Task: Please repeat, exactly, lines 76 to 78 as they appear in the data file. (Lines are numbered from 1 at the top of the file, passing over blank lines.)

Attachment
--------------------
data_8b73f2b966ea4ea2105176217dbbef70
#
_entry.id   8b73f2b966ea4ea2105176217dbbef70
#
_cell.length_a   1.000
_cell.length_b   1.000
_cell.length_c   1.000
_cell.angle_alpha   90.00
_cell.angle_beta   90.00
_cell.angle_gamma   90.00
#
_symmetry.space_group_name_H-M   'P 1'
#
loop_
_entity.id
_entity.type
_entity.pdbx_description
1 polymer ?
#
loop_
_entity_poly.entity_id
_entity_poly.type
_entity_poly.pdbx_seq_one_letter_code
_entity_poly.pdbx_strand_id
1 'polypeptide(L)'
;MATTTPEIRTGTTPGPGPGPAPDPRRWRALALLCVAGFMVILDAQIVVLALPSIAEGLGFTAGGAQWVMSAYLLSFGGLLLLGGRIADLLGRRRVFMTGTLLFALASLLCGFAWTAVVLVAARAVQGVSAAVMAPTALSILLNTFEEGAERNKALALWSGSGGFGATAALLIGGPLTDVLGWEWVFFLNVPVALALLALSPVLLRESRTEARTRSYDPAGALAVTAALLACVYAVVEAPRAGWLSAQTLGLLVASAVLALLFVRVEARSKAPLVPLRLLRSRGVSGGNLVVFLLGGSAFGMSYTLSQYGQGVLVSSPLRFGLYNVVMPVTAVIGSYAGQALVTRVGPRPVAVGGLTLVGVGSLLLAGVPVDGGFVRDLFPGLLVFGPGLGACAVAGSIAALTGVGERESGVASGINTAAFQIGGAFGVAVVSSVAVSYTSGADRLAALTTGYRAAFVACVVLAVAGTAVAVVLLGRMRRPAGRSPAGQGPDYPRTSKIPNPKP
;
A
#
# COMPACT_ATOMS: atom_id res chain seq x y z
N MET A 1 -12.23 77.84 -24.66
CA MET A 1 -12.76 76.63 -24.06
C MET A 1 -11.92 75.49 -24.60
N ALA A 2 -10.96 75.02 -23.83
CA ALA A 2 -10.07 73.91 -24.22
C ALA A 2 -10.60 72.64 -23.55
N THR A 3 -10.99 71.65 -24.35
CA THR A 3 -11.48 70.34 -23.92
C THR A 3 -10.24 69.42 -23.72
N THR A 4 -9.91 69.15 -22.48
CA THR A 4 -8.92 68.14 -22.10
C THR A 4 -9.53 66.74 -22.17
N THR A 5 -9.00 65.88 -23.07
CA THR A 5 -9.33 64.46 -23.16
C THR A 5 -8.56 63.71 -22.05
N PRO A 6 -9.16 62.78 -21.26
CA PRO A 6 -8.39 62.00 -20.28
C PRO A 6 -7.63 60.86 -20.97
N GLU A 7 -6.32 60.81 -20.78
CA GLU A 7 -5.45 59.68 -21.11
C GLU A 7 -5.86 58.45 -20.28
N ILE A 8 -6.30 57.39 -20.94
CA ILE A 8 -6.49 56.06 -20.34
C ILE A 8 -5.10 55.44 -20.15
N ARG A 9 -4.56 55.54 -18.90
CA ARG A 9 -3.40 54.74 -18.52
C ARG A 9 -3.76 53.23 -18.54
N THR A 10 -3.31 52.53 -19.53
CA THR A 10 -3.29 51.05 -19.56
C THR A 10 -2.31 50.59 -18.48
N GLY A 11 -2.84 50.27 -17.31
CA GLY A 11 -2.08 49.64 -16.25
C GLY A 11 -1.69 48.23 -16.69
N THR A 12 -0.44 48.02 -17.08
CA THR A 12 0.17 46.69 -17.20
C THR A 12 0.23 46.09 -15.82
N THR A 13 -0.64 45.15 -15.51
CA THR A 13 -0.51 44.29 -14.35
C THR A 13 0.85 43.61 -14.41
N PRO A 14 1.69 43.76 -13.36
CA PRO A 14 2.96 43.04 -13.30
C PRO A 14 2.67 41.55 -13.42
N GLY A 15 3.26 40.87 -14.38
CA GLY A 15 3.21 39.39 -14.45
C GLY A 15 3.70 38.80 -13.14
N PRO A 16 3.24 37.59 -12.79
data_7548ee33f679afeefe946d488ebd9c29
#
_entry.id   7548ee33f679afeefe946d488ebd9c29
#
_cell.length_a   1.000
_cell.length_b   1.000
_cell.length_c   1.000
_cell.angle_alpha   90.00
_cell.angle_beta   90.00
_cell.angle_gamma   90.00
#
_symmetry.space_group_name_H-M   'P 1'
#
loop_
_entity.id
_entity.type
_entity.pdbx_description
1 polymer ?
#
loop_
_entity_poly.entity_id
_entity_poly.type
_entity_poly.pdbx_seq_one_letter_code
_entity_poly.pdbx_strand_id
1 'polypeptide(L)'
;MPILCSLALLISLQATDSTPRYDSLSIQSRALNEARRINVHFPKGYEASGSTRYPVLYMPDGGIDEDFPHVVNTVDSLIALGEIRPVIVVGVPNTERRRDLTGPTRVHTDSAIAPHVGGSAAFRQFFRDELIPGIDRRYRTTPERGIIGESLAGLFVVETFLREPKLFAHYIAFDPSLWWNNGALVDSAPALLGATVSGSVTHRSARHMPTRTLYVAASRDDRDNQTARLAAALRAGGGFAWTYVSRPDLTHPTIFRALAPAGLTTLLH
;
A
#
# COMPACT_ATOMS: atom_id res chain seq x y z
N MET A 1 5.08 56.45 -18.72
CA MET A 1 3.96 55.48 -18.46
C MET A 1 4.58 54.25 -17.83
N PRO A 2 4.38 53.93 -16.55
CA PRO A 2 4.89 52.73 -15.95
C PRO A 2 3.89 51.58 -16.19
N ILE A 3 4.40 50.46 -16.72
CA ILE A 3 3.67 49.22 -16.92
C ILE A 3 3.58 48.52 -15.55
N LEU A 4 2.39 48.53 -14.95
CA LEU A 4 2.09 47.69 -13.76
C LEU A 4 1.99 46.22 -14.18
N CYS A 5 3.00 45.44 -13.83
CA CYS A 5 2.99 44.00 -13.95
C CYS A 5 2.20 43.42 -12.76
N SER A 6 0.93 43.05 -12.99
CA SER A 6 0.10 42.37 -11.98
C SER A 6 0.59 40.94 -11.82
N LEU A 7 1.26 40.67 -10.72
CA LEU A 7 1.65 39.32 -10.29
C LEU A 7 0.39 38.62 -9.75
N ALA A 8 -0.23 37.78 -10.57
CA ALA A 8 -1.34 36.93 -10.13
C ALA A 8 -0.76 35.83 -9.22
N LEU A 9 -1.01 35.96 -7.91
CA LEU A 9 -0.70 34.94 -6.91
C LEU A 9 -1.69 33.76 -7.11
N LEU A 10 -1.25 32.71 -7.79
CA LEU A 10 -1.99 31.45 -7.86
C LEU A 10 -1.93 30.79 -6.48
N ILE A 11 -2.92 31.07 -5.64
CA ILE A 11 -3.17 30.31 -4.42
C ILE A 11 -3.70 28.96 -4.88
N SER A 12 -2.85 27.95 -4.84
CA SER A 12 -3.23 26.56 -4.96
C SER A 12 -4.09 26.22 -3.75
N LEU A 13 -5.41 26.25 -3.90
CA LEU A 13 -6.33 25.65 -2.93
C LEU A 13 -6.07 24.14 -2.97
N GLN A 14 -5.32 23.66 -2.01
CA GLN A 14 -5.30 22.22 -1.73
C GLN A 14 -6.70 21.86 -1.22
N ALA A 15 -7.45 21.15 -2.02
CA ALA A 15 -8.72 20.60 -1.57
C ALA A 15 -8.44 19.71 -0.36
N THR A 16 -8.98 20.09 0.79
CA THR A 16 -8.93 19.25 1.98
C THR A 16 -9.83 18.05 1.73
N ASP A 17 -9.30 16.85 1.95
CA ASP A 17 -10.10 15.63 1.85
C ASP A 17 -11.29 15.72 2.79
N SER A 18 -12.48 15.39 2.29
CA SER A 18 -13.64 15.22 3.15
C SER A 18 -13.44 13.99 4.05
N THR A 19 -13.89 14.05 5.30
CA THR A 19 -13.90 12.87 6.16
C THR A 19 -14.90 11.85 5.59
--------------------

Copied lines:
N PRO A 16 3.24 37.59 -12.79
data_7548ee33f679afeefe946d488ebd9c29
#